Linkara: And yet, somehow, he remains more lifelike than actual politicians! (looking up, imitating Ed McMahon) HIYO!

Linkara (v/o): This is stupid on many levels, not the least of which is that, in a generation we live in, with constant news coverage that bothers to give a crap about what the President eats for breakfast, that no one would notice until this point is pretty damn silly. In Part 2, we learn from interviews that plenty of people don't even care, that even if he is a hologram, "he's still a good American".

Linkara: Did I mention that this comic was supposed to be about Batman?

Linkara (v/o): So who's the mad puppeteer behind the hologrammatic President? The Hunchback of Notre Dame! No, believe it or not, this troll thing is supposed to be Lex Luthor. Wow, way to undercut your own stupid satire, Frankie! Here, we have another good scene, as we see the faceless superhero known as The Question, originally invented by Spider-Man co-creator and Blue Beetle creator Steve Ditko. Frank Miller has returned The Question to his Objectivist roots, and, in my humble opinion – "opinion" being the key word for the naysayers I'm sure to get – all the better for it. In fact, as we see, this typeface of him writing about how he'll expose the lies of Luthor, bring him to justice, and right wrongs, and triumph over evil, and punish him the name of the moon. I can't help but think this would have been a better book if it had been called "The Question Strikes Again".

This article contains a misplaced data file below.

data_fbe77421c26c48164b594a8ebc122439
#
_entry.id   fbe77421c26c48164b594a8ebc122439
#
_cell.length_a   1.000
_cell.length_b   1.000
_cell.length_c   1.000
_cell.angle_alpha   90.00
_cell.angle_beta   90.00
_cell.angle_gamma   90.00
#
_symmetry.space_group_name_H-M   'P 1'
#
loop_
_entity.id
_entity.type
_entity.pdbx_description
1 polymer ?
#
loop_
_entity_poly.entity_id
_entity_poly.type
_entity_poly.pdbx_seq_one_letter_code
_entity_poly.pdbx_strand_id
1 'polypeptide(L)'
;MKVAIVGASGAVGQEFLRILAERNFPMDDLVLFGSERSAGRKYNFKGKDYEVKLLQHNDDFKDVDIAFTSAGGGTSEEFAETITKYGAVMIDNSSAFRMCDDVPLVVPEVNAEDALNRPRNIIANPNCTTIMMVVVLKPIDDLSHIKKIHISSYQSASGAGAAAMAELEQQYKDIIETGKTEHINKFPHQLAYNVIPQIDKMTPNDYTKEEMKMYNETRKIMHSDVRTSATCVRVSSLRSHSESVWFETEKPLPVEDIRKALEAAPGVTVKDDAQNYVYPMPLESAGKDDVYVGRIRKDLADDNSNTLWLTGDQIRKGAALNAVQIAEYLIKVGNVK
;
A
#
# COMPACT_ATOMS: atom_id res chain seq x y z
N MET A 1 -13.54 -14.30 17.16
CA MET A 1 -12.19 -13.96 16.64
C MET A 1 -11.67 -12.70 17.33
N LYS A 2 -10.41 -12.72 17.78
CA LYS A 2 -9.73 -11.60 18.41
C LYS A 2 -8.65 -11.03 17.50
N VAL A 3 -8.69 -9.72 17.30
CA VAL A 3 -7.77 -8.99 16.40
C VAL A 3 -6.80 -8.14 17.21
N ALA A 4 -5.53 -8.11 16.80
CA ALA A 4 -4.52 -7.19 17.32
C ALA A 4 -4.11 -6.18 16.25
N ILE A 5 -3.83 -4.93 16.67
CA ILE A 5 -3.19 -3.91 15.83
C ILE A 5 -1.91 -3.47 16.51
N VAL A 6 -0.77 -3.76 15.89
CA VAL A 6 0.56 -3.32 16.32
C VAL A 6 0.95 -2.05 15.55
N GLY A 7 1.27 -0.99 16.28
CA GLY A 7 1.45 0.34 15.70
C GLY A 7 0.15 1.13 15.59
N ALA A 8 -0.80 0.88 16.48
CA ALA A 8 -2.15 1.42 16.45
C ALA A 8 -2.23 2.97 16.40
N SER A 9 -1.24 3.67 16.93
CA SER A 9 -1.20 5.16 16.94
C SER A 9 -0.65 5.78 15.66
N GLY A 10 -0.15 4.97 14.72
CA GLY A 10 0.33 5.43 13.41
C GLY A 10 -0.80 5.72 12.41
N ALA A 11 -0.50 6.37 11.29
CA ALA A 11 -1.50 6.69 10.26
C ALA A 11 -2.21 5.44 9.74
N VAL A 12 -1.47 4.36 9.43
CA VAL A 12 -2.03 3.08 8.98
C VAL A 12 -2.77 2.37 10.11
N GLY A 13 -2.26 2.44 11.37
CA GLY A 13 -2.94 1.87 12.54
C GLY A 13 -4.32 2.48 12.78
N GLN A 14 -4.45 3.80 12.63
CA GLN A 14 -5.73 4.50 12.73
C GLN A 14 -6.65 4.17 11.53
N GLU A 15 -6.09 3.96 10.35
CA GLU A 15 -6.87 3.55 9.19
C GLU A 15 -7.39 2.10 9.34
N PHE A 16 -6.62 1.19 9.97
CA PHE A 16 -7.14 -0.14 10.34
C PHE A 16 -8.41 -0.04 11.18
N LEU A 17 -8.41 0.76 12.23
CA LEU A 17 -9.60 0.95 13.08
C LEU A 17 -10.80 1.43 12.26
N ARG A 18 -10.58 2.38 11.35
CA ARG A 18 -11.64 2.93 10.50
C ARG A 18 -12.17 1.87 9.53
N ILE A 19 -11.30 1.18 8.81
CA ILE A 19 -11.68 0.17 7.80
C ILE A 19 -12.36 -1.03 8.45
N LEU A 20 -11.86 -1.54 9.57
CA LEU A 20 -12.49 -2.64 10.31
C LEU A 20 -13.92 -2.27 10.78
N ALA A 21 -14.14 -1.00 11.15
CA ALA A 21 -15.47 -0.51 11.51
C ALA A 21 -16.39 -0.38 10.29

Linkara: However, this scene does raise two very important questions. One, what does this have to do with Batman? Two, WHAT THE HELL DOES THIS HAVE TO DO WITH BATMAN?!?

Linkara (v/o): And now we resume our actual plot, 33 pages in! In "The Dark Knight Returns", Batman took over a gang of thugs by defeating their leader in combat, and now he's turned them into a full-fledged Bat army, sending them to a power plant, with Carrie as their field leader. Batman's still there, though, in not-so-full-silhouetted glory.